Rome, 8th July 2020 – In the past ten years, only 2% of the renewable energy installed worldwide has Africa as its protagonist. The factors that led to this data are explained by the study Connecting the dots. Why only 2% of global RE in Africa?, developed by RES4Africa Foundation in collaboration with Enel Green Power and presented today during a digital event attended by 250 people connected from all over the world.
Five years after the adoption of the Sustainable Development Goals and with just ten years ahead to achieve the Agenda’s objectives, the strategic analysis shows how Africa is the region that has experienced the least development in the renewable energy sector worldwide in the last decade (Europe 22%, North America 11%, Latin America 6%, India 5%, China 41%, rest of the world 13%), despite being the continent with the greatest wealth and potential of resources.
The photograph that emerges from the study shows a continent characterised by sustained demographic and economic growth (since 2000: +0.5 billion people, GDP +1.6 trillion USD), particularly dynamic in terms of urbanisation (+ 4% per year of population residing in urban areas) and digitalisation (the population that uses the internet has grown from 5% in 2009 to 25% in 2017). However, this constant transformation is not matched by an increase in energy, necessary for productive activities: although 16% of the world population resides in Africa, the energy demand corresponds only to the 6%, with an even lower share (equal to 3%) if we talk about electricity. Moreover, this low energy consumption is mainly linked to residential activities: less than a quarter of the consumption is due to productive activities, mostly concentrated in South Africa and in the northern area of the continent.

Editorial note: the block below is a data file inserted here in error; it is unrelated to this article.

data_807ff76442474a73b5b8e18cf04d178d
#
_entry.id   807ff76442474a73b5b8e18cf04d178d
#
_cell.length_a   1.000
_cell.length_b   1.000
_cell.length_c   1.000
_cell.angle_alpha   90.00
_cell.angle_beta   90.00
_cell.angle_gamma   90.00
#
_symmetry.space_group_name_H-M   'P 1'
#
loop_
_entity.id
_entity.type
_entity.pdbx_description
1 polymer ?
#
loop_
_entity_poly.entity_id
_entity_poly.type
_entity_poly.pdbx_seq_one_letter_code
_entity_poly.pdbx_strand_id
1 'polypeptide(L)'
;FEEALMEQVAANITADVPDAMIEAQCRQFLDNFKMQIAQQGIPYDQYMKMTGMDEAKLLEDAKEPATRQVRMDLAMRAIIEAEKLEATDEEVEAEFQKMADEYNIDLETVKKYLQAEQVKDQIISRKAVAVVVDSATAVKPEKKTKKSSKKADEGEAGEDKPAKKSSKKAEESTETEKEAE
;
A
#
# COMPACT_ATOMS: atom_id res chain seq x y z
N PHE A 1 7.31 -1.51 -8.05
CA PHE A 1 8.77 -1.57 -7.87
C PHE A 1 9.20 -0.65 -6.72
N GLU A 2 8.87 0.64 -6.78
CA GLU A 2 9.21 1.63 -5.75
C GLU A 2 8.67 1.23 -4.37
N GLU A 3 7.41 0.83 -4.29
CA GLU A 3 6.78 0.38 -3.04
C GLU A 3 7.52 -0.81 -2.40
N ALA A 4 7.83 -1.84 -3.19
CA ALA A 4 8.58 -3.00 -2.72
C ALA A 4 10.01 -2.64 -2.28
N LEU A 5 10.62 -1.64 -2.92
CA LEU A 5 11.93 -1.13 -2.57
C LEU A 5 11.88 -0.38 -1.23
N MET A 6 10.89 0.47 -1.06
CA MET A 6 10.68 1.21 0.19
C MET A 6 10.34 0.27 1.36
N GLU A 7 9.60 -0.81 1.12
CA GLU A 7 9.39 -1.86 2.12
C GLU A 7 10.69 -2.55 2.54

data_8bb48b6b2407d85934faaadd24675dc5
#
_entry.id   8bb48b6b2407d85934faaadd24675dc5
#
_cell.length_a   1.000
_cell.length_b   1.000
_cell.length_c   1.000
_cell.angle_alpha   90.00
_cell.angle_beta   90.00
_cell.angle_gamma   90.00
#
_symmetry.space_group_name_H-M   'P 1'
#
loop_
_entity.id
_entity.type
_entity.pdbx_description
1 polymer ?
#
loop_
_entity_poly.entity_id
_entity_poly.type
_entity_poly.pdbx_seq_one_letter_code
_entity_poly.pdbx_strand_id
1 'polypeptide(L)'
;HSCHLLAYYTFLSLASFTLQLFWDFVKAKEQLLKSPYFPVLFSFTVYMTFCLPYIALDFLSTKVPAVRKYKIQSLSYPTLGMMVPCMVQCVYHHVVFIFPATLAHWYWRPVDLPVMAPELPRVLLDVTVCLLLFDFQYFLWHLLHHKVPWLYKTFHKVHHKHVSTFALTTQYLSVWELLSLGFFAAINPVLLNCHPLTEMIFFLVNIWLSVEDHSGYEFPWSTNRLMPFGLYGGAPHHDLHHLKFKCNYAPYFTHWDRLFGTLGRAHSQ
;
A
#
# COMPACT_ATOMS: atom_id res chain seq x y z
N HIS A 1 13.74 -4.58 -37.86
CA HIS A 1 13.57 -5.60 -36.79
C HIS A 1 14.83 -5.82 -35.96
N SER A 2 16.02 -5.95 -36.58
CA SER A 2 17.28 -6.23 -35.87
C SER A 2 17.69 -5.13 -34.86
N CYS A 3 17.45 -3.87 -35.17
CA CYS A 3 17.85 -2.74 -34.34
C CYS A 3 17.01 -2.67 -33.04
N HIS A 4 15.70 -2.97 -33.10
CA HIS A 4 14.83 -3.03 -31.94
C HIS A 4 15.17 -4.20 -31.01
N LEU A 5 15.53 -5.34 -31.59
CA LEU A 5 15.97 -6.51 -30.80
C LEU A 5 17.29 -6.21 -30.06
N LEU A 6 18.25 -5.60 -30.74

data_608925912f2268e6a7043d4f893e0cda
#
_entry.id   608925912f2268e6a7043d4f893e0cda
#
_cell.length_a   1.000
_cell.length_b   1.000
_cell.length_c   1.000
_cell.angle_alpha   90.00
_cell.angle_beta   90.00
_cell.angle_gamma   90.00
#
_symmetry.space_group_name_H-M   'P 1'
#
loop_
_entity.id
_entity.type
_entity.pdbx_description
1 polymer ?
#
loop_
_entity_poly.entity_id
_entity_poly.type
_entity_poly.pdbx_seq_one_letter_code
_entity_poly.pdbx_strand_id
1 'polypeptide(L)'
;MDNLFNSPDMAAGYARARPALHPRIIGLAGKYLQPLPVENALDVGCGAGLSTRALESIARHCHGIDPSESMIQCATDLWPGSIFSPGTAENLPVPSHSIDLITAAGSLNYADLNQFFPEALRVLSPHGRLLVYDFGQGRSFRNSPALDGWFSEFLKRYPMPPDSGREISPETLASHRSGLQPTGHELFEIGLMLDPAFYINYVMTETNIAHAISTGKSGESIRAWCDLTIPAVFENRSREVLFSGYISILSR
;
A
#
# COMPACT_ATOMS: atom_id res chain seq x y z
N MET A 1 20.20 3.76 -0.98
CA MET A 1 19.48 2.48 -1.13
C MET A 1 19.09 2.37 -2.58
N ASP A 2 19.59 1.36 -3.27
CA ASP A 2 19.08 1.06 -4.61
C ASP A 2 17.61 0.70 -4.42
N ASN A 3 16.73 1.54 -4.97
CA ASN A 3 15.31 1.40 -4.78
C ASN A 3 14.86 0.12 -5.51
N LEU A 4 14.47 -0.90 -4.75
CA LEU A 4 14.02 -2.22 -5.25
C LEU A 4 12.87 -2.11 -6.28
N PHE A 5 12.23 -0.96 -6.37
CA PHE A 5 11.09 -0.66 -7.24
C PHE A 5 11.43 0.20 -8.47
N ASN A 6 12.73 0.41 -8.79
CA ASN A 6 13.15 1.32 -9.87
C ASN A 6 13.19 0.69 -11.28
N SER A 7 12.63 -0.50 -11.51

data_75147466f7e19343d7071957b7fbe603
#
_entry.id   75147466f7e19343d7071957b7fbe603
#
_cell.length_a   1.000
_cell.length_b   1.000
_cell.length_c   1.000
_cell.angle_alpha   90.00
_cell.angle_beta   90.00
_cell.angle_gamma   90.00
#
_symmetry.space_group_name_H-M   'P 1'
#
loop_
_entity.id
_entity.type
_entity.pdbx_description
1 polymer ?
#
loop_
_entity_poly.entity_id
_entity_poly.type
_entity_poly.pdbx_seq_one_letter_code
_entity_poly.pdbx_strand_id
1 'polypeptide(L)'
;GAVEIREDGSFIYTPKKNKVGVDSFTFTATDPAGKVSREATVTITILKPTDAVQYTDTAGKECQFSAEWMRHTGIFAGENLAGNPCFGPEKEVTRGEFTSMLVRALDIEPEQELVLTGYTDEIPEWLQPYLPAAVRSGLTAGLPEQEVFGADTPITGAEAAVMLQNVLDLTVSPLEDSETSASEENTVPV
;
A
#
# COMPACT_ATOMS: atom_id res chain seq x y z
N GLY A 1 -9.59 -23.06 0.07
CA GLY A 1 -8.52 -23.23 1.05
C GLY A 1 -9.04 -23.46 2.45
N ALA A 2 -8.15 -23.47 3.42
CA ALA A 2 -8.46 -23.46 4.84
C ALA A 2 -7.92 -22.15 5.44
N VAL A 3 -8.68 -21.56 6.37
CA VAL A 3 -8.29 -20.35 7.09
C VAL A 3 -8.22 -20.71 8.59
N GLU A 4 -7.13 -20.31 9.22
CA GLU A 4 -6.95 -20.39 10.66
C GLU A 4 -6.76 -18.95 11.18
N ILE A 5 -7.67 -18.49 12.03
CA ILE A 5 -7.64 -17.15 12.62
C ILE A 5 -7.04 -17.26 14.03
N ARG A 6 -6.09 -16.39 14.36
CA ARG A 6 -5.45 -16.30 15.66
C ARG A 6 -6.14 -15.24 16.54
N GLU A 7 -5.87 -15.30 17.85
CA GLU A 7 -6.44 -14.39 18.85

Despite these figures, the study highlights the incredible (and unused) African potential in terms of clean energy. In fact, Africa boasts abundant renewable energy resources, hydroelectric, photovoltaic and wind energy, the exploitation of which is becoming increasingly cheaper over the years, mostly represented by bioenergy. This potential renewable energy capacity could generate up to 24,000 TWh of electricity each year, corresponding to 90% of the world’s electricity production in 2018 and over 26 times that currently generated by the continent.
RES4Africa and Enel Green Power analyse the main factors behind these missed opportunities, highlighting the limited government support and unsuitable regulations, the difficulty of exploiting the benefits of energy integration due to insufficient interconnections and infrastructures, and the need to put renewables at the centre of the economic and industrial development of African markets. Despite the growing global demand for energy and the enormous potential in the production of electricity from renewable energy sources, investments in renewables in Africa are still extremely limited due to market instability and a high level of risk perceived by investors due to the lack of guarantees and integrated de-risking systems.
“Africa’s transformation, characterised by a sustained economic and population growth, a fast-paced urbanisation and a generation of talents who is leading a neglected business revolution, requires energy and will require it even more in the next decades. While in the rest of the world, the growth of renewable energy has intensively increased, only 2% of renewables addition occurred in Africa in the last decade: we cannot settle with what has been achieved. Universal access to electricity will not be ensured if we won’t be able to accelerate the renewable energy transition”.